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SFU student finds you may be getting hooped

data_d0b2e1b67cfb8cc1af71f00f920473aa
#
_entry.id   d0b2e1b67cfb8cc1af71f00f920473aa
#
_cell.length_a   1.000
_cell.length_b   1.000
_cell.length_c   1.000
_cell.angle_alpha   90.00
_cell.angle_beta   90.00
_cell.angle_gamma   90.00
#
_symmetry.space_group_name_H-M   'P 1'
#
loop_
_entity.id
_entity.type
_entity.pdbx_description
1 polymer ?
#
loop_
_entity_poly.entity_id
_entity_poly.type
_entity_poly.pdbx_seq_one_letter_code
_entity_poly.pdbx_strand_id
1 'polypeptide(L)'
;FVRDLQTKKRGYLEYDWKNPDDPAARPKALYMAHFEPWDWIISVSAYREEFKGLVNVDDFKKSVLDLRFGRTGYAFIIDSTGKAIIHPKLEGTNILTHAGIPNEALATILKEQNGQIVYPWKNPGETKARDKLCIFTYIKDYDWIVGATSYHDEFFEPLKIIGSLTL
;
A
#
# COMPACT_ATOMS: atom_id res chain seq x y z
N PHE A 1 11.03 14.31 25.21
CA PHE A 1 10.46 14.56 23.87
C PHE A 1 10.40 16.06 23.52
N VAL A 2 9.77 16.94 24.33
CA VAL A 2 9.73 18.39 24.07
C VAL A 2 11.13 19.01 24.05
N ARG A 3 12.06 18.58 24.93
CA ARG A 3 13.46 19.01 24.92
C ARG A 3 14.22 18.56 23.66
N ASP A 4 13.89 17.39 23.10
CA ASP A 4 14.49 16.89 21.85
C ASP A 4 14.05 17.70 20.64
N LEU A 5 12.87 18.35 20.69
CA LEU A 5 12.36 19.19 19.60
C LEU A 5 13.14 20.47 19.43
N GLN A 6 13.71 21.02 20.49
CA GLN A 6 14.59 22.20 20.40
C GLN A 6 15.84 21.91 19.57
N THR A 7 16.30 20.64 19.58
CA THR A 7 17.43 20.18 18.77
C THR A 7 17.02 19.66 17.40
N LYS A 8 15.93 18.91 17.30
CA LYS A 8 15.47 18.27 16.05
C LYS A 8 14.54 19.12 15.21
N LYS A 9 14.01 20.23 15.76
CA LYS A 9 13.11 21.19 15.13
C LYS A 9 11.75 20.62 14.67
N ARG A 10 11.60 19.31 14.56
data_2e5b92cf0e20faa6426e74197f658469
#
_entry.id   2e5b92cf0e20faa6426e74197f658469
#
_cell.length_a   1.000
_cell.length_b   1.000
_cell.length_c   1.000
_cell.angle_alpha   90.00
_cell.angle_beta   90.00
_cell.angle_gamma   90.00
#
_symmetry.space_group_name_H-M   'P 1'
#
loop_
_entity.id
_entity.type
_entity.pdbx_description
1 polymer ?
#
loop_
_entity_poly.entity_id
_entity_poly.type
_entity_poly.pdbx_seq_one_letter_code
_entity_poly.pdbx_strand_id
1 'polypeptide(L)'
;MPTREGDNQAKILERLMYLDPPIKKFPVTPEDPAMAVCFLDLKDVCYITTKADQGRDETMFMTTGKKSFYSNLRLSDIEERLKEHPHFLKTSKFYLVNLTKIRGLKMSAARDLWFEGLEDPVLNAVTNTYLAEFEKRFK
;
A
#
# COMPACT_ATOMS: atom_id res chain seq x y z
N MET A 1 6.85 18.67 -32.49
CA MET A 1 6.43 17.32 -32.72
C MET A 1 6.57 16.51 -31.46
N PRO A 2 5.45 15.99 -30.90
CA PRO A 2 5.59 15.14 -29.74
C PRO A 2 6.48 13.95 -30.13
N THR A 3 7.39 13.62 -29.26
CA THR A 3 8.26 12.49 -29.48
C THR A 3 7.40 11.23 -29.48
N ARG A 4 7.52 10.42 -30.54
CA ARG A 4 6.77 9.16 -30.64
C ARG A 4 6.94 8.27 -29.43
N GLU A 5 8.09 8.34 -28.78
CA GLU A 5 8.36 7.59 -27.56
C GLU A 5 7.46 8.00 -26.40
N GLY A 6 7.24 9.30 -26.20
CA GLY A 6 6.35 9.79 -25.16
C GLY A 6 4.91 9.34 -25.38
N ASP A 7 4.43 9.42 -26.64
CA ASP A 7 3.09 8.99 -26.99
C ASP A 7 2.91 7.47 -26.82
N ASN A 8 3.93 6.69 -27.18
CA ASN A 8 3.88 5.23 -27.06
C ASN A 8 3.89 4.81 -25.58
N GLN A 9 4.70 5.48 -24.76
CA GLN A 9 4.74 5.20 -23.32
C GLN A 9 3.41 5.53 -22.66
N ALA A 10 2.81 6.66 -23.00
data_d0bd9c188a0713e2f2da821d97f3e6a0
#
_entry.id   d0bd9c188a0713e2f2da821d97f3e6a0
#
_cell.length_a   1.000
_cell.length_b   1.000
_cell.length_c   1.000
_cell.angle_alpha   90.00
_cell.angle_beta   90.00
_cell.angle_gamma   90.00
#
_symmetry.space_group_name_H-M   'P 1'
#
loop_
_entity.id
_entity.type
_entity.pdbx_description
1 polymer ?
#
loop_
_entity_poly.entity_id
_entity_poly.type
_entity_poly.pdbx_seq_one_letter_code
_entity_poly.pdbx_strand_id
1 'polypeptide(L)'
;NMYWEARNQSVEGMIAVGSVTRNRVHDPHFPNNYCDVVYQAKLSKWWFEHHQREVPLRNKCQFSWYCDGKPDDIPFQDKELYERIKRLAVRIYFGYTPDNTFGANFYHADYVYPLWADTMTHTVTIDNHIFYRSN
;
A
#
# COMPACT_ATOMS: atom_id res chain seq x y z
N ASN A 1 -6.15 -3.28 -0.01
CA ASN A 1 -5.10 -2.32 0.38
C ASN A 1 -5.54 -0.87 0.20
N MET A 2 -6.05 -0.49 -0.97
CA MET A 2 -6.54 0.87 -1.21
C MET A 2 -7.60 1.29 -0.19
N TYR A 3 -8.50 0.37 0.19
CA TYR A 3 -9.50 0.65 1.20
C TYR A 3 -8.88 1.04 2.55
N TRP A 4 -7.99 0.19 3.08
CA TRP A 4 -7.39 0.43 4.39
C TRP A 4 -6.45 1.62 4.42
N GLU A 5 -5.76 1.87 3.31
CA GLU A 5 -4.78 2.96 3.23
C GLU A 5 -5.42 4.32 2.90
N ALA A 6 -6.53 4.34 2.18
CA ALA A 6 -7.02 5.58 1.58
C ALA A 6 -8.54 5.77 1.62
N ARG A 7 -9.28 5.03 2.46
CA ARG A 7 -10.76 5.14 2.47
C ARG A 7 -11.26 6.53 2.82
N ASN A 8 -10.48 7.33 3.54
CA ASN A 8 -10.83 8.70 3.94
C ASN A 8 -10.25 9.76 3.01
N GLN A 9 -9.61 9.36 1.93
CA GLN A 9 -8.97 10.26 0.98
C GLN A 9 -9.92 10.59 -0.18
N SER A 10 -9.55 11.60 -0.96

The NBA had revoked some players' triple doubles an in game achievement where an individual reaches double digits in three separate categories after it was determined some of their more dubious assists couldn't be justified.That, along with a story about a rogue NBA scorekeeper who purposely fudged numbers without getting caught while working for the Vancouver Grizzlies in the 1990s, got van Bommel thinking.The NBA states assists, the stat researchers focused on most, are given "only if, in the judgement of the statistician, the last player's pass contributed directly to a made basket."That sentence alone leaves a lot of room for interpretation, van Bommel and Bornn thought.The pair analysed billions of lines of data from NBA cameras that track the movement of both players and the ball on the court 25 times per second in every game. Their mathematical model monitored on court actions, taking into account styles of play, while omitting overtime periods and neutral site games.They matched results to the box scores, concluding that scorekeepers have a wide range of opinions on what constitutes an assist."We quantified two different scorekeeper effects," said the 23 year old van Bommel. "There's how generous a scorekeeper is, which copy van cleef malachite necklace is how often they give assists to any player."The other side is the actual bias where there's some scorekeepers that give more assists to the home team, and some scorekeepers that give more assists to the away team."The Utah Jazz scorekeeper was found to be especially frugal with assists, awarding 9.7 fewer on average per game compared to the one employed by van cleef imitation butterfly necklace the Atlanta Hawks."We're not trying to say this is anything intentional or anything malicious," said van Bommel. "The NBA just has these ambiguous definitions, especially for assists. This leads to inconsistencies in scorekeeper opinion."So why worry about a couple of assists that don't impact the final score? In the world of big money daily fantasy sports leagues where participants select a roster van cleef and arpels alhambra necklace replica to compete for cash prizes, the implications could be far reaching.According to Simon Fraser, the Fantasy Sports Trade Association estimates more than 58 million people across North America take part in daily fantasy sports."It's hard to quantify what percentage (skewed stat lines) impact your odds of winning," said van Bommel, who doesn't play daily fantasy. "But in a lot of these games a point or two can make a difference between winning and losing."A thing like scorekeeper bias can make all the difference."Rob Pizzola, who worked in media before leaving his job to focus on daily fantasy and sports betting full time, said the study raises interesting questions. "There's a feeling (scorekeeper bias) matters and there's something to be done with it."But we're hesitant until we know exactly how to use it or until we get years and years worth of data that's a little more stable."Apart from the fantasy implications, van Bommel said the bias could influence an NBA player's earning potential.Six of the 10 players who had the greatest negative impact for assists were members of the Jazz. Gordon Hayward was found to have been short changed more than 28 assists over the season, a gap that would have seen him move up to 36th from 46th overall in the category.Chris Paul of the Los Angeles Clippers, meanwhile, was credited with almost 35 assists more than the study suggests he deserved.Van Bommel said the systematic bias could also impact the still growing analytics world, which often relies on in arena scorekeepers."A lot of advanced statistics still use the box score as input," said van Bommel, adding: "Fan and media perception is also heavily influenced."Bornn, who was van Bommel's supervisor at SFU, was recently hired by the Sacramento Kings as vice president of strategy and analytics.

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